So, I've been wanting to let you know what we do here--both how we serve and what life is like.
I remember the first time as we were referred to as "missionaries." It seemed really strange. It still is, as what we do isn't what I think of missionaries doing. We have not yet had an opportunity to visit a village or go evangelizing like my sisters talk about from their time in Uganda. (Though we're going to a refugee camp later this month). That's not even what we're primarily here to do. I guess you might say that we serve in a support role. I'll explain.
Malawi was evangelized by Presbyterians long ago (the Dr. Livingstone you've heard of). So many Malawians will call themselves Christians. There are many, many "prayer houses" all over the country. But there are very, very few pastors. Most pastors here cover a number of these small churches and may have thousands of parishioners. Of course they cannot preach in 20 places each Sunday, so when a pastor is not present anyone may "say a word." As you can imagine, with the level of education, particularly theological education, here, what is said may not be AT ALL Biblical. So you end up with lots of dangerous mixtures of old superstitions and religious beliefs. (Baptisms being thought of as magical, lots of health and wealth type gospel. There was even one church--or anti-church that was telling people and Jesus was just for white people and a new type of religion was needed for Africans). This was why African Bible College was begun, to train pastors and lay people in theology and communication, so that as they go out into their country they are leading others in the right direction, whether as pastors, teachers, leaders in their churches or in businesses, or government (and ABC graduates are everywhere here and being a positive leaven wherever they have influence--I know, I teach with one). So, then those who were teaching and running the college needed to have somewhere to send their children to school. Local schools were not a terrific option. Home schooling was going on, but there were getting to be a lot of children and so a school was begun. At first it was only children of ABC missionaries, but soon there was a desire that it be serving Malawi as well. So, now each class is kept at 50% Malawian and 50% Non-Malawian. Now, this is where we come in. This is where in begins to make sense for us--Brian and Scharlie--to be here. Brian's been working in schools for over 10 years and has had a lot of different experiences that help him with this one. I like teaching and being a part of a school community. Education, and yes, Christian education is something that's been important to us for a long time. We're really encouraged about how self-consciously Christian this school is. It knows it is Christian and evangelical. There are (of course) nominal Christians mixed with true ones, and there are also a few atheists, Muslims, and Hindus sprinkled in. We respect that their beliefs are different, but students are not excused from Bible classes, or chapel, or Scripture memory. So, in that sense, we are evangelizing, just not in the same way. I love being so free in the way I'm able to pray and speak about the Bible. Brian's Bible class had a pretty good discussion recently on the problem of suffering. I'm thankful He's their teacher. He made those older kids think. This brings me full circle, I guess--We don't always understand why we have difficult things to go through. We don't always know why God calls us to certain places at certain times or away from others at times, but we can know that He is good and that if we are in Him, he has our best in mind at all times. We are glad to be here. There are hard things (though, not really in the areas you might imagine or we expected). But, just pray for us. We will learn what we are supposed to from those things, I trust (sometimes).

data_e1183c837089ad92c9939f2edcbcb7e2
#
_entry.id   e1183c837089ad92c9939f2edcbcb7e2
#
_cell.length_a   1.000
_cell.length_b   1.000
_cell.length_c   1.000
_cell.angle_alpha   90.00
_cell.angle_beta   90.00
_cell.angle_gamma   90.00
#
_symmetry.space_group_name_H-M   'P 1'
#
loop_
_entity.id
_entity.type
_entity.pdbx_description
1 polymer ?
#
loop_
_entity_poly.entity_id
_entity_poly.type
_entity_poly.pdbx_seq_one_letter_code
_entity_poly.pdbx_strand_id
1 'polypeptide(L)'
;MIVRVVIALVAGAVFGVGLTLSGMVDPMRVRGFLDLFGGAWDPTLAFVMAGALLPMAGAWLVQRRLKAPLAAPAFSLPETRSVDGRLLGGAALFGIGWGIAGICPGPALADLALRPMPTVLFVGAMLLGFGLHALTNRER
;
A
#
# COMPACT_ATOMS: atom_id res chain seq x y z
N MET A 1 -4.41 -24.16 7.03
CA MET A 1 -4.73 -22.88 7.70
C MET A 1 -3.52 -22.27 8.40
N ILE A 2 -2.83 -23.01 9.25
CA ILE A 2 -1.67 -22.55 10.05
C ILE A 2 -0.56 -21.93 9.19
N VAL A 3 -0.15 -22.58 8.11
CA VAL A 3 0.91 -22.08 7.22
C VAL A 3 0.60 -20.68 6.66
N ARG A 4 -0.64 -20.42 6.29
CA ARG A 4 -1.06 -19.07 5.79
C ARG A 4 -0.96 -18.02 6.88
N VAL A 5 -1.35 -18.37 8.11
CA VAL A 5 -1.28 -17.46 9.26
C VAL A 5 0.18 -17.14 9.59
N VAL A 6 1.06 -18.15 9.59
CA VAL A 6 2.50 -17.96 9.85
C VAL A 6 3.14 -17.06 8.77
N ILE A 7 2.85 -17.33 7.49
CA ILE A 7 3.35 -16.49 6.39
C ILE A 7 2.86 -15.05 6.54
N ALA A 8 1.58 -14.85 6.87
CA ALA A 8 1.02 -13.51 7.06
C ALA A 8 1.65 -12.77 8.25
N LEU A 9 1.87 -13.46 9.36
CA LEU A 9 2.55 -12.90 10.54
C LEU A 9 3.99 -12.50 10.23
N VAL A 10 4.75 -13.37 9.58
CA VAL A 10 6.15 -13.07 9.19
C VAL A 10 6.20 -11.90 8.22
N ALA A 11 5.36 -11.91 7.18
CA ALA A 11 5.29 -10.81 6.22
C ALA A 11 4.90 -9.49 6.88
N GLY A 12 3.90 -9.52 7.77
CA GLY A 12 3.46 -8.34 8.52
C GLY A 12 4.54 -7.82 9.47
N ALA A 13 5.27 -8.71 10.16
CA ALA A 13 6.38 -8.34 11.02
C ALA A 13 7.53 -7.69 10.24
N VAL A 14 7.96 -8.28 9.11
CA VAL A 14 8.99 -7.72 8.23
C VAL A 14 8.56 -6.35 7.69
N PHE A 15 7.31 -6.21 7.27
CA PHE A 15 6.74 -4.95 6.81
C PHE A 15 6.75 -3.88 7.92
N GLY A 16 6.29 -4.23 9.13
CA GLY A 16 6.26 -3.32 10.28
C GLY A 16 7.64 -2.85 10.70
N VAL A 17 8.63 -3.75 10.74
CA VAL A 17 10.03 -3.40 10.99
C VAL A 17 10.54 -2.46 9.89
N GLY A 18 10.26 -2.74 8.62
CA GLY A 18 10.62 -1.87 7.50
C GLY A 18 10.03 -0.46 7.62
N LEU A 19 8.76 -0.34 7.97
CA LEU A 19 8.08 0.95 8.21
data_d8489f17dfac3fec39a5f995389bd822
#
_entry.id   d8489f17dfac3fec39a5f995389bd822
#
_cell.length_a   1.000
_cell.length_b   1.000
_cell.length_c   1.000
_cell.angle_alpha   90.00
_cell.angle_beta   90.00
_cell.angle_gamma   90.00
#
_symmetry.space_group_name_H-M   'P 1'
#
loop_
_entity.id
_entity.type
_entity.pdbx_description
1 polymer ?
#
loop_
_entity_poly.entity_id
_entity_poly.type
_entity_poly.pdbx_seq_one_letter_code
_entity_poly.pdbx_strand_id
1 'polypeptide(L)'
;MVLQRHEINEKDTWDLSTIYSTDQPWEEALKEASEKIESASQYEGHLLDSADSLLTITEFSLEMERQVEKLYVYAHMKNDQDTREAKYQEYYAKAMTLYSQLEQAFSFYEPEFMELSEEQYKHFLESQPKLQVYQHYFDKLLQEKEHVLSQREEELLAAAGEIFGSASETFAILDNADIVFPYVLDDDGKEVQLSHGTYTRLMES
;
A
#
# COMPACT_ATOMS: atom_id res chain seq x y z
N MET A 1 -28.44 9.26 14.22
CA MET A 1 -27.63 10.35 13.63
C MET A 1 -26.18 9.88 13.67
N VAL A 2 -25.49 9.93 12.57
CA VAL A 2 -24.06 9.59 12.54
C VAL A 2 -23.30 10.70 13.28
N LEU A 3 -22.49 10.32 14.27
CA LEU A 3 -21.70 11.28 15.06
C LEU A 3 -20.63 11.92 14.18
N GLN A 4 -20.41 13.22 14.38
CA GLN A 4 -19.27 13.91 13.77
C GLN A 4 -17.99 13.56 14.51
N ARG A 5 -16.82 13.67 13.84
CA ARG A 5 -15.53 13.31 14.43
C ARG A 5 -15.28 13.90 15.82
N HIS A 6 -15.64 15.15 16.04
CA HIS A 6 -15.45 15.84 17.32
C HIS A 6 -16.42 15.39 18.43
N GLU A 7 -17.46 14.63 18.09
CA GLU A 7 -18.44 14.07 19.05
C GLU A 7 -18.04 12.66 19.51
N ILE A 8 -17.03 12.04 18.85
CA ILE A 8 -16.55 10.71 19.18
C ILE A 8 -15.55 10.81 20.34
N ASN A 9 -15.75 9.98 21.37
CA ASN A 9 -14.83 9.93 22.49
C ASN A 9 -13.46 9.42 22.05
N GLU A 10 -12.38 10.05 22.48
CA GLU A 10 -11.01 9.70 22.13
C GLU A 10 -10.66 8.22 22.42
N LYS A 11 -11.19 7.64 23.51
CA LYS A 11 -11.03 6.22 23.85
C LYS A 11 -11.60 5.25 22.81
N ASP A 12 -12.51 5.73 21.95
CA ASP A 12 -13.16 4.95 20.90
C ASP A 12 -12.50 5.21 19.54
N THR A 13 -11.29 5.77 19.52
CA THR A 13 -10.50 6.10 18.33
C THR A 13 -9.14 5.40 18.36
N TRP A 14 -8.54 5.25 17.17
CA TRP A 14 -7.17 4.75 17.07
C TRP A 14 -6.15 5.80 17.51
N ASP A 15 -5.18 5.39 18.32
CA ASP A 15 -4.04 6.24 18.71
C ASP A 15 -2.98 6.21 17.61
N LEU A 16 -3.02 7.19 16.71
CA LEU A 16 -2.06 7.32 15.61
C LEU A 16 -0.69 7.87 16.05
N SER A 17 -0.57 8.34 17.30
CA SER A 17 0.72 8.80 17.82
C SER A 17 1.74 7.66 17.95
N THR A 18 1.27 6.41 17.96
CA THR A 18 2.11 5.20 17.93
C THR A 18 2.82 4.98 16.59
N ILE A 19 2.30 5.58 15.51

So, on to what our days are like. They begin early. Brian is usually up before 5:00am. I am usually up at 5:00 (sometimes before if necessary). Gwen is up by 6:00. Brian leaves around 6:40 Tues-Thurs. as he's in charge of staff devotions. Priscilla, who keeps Samuel (and does laundry--bless her) comes between 6:45 and 7:00, at which time Gwen and I kiss and hug Samuel and head for school. After staff devotions, Brian stands out in front and greets parents and students. I head to my class and get ready for the day. Gwen goes to the playground or plays with things in the classroom with her classmates (Tayamika is her favorite school friend, so far). At 7:25 Kindergarten 2 (my class) begins with Calendar time and prayer. Then we have Phonics, Reading and Handwriting (most days). Then, about 9:30 there is snack and recess time. Brian teaches History from 9:15-10:05 every day and Bible from 10:30-11:20 three days a week. After recess, kindergarten comes in for Math, Social Studies (or Science) and Bible (all taught by Mrs. Jean Mpata). The plan was for me to leave about 11:00, but often I have things that need to be done--communication with parents, getting homework packs together with reading books, getting copies made, etc. So usually, I go home with Gwen when she's out at 12:00. Brian heads home at 12:30 (by the way, it might help to know that our house here is about a five minute walk from school) and most days, we have lunch together. Brian heads back to school for all sorts of things from 1:30 to 4:00 or so. I put the kids down for a nap from 1:30-2:30 or 3:00. Two days a week, Priscilla keeps them in the afternoon and I go to school and work or have meetings with the other kindergarten teachers. The other days, I do work at home during nap-time (unless I take one too). When Gwen gets up we take about 20 minutes to do homework and then she and Samuel usually go out to play with neighbor friends until about 5:00 or sometimes we go to the pool here. (Oh, yes, the seasons are reversed here because we're below the equator. So, while you're getting out your coats, I'm wishing I'd brought more tank tops:). Sometimes, I go out too and can visit with other neighbor women. I enjoy that a lot. Between 4:00 and 5:00 (usually) Brian gets home. We have dinner and hang out with the kids. Some nights (if time and water permit) the kids get a bath before bed. They ALWAYS NEED one. You would not believe how dirty they get here. Anyway, they go to bed around 7:00pm. After that, usually Brian and I do the clean-up in the kitchen, so the ants don't take over. Then we do school work. We aim to be in bed by 10:00. You can pray for that. It frequently doesn't happen. So, that's our typical day. Weekends are nicely different. In another post I'll outline what a shopping trip entails--that makes for a different day, for sure. Hope this helps you to know how to pray for us. Also, we're 7 (EST) or 8 (CST) hours ahead of you. So, when you get up in the morning, we're finishing lunch. When you're having lunch, we're putting the kids to bed. When you're coming home from work, pray that we've been in bed for a while. If you go to bed at 10:00pm, we're getting up. Take care all. We'll post some more pictures soon.